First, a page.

Alpine expects return to normal F1 form at Sochi

Alpine Formula 1 team executive director Marcin Budkowski expects the Enstone outfit to bounce back in the next race in Russia after a blip in form at the Italian GP.

Alpine expects return to normal F1 form at Sochi

Fernando Alonso and Esteban Ocon qualified only 13th and 14th at Monza, and eventually finished Sunday's Grand Prix eighth and 10th, helped by attrition ahead.

The positive outcome was that the team gained five points in the battle with AlphaTauri for fifth place in the world championship, which it now heads by 95 to 84.

Budkowski said the team knew in advance that Monza will be a struggle for the A521.

"Sochi will be better, not quite perfect for us, but better," he told Motorsport.com. "I think we should be back to our level of competitiveness that we've had so far, which means qualifying in the top 10, and racing for slightly bigger points.

"I think given our starting positions to be honest both cars in the points is a decent result. Monza is a circuit where we knew we'd suffer, as our package is not the most adapted to these kind of circuits.

"Honestly, coming out of here with five points in the bag, with AlphaTauri not scoring, actually it's a pretty decent weekend.

"For us, it was pretty eventful. So getting both to the chequered flag is really satisfactory as well. Good start and good opening lap for Fernando, but after that, the race positions were pretty stable."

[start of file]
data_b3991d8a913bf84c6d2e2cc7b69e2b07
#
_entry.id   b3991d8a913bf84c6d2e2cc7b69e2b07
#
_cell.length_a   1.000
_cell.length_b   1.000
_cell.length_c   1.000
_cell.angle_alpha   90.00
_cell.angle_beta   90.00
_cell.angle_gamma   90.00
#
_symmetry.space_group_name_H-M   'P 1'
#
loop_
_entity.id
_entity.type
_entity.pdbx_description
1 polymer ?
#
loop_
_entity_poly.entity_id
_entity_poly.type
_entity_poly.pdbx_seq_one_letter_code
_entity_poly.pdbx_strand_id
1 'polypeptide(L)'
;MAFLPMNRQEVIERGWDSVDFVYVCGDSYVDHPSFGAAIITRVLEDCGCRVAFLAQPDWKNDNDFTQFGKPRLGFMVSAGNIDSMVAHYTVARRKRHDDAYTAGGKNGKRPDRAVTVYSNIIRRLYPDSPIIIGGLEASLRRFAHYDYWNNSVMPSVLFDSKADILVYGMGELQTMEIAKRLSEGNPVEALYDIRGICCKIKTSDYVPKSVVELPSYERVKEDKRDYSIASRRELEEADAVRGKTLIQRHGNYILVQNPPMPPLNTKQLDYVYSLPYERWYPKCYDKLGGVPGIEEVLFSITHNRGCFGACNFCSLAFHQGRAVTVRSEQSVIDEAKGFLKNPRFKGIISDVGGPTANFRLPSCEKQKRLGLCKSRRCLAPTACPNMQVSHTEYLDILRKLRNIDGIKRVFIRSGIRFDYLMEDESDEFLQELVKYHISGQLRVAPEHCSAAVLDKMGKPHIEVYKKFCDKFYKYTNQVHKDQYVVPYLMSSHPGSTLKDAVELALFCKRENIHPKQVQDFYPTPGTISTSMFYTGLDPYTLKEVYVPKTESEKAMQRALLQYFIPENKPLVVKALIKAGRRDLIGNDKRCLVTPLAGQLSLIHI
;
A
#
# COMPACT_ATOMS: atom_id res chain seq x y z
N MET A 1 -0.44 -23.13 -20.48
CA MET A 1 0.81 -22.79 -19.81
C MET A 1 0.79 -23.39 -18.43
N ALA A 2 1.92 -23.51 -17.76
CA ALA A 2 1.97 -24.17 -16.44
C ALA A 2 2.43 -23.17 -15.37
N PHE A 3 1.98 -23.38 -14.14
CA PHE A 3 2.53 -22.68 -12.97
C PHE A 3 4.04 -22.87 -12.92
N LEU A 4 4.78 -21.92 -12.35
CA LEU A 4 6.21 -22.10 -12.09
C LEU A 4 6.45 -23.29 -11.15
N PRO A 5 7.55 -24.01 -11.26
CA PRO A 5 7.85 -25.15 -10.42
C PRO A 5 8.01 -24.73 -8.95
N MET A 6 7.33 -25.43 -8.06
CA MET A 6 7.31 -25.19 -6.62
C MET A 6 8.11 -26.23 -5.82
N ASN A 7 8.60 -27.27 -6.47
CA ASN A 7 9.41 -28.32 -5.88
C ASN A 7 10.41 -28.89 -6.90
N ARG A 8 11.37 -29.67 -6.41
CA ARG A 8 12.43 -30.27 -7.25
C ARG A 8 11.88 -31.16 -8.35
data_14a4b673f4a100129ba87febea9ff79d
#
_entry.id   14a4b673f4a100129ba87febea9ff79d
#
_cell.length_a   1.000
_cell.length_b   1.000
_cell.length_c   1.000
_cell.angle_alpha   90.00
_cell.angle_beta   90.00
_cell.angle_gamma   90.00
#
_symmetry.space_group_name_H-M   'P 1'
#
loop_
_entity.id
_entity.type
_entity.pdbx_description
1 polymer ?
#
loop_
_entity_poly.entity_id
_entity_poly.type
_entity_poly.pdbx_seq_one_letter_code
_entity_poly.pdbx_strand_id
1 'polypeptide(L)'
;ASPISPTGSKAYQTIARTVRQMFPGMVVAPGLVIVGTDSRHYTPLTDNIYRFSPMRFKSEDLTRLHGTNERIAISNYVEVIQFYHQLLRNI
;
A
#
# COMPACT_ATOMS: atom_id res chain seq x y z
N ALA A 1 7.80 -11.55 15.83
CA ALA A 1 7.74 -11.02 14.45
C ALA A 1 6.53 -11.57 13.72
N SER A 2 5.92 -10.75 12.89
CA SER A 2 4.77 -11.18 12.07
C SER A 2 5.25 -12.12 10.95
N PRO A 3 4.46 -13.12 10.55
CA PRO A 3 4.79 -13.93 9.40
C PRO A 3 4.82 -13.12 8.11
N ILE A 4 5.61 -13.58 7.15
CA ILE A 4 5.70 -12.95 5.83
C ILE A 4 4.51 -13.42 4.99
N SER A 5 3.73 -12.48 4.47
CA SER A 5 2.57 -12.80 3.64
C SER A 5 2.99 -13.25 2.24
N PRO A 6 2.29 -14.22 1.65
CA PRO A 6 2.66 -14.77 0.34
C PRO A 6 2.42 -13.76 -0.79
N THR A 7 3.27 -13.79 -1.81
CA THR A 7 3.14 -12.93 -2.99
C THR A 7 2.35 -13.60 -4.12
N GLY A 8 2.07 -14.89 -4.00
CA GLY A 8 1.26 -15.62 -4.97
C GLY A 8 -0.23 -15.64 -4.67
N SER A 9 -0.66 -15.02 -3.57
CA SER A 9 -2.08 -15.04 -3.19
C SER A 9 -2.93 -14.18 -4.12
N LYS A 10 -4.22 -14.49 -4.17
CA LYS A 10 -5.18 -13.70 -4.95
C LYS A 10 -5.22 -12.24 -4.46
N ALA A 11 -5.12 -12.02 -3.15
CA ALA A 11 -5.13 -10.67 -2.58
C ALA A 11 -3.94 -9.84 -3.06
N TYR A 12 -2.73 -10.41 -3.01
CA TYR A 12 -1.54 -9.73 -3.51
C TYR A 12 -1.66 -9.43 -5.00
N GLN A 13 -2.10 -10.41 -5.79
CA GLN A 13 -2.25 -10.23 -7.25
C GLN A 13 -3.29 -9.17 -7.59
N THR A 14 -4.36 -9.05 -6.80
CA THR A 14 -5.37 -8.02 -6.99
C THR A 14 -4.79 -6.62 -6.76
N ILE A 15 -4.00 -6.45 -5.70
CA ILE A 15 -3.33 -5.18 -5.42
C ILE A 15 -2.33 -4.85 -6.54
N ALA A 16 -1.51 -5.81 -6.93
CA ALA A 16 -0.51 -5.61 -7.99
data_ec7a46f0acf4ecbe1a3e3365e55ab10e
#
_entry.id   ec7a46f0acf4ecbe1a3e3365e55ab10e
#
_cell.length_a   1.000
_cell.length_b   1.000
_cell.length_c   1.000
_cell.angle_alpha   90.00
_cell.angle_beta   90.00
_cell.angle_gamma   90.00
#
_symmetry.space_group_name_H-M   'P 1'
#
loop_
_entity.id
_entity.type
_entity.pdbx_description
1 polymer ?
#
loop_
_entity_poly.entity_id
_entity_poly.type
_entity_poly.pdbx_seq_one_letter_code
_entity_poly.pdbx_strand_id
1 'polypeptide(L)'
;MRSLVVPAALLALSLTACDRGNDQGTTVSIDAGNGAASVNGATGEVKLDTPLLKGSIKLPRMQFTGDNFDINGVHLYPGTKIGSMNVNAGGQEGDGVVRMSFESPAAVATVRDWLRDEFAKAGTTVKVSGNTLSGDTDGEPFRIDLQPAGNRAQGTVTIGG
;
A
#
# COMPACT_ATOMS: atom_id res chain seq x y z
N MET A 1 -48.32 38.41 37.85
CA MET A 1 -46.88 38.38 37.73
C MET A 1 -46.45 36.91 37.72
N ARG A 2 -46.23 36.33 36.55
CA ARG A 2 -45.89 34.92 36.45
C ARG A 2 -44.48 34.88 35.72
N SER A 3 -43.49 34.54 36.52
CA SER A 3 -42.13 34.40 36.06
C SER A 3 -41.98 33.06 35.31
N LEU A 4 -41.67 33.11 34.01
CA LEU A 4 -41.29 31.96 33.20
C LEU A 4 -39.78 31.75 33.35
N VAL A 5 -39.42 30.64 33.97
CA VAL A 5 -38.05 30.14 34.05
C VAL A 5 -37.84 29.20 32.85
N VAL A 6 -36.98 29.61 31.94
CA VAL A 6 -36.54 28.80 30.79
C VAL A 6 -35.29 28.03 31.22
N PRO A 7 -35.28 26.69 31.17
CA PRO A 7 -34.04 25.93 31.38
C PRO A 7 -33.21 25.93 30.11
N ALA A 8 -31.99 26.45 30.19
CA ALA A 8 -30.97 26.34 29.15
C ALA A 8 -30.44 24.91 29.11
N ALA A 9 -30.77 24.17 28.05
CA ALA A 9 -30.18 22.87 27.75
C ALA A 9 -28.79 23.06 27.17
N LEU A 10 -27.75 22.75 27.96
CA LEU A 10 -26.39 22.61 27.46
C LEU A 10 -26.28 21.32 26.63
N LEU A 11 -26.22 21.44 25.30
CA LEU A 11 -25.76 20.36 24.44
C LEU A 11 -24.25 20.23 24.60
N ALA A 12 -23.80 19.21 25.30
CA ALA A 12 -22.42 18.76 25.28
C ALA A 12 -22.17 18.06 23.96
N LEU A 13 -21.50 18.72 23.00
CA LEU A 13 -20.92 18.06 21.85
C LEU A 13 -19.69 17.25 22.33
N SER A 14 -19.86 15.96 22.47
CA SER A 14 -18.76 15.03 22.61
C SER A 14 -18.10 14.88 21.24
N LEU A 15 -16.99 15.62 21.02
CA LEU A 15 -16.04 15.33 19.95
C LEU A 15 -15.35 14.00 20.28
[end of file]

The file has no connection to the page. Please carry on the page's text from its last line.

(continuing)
Fernando Alonso, Alpine A521, Esteban Ocon, Alpine A521

Fernando Alonso, Alpine A521, Esteban Ocon, Alpine A521

Photo by: Zak Mauger / Motorsport Images

Budkowski would not elaborate on whether aero or the power unit was the primary reason for the car's form at Monza.

"I'm not going to get dragged into this because I don't think it's right. We have a package. We know what its strengths and weaknesses are, and knew this was a circuit that wasn't really adapted to our strengths and weaknesses."

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Ocon's race was compromised by a five-second penalty after contact with Sebastian Vettel.

The Frenchman was deemed not to have left the Aston Martin driver enough room under braking for the second chicane.

"I don't like to comment on on stewards' decisions, one way or another," said Budkowski. "He was racing, it was hard racing.

"Whether there was just enough space or just not enough space I think it was he was a close call, but the stewards decided there was just not enough space. Fair enough, take it on the chin."

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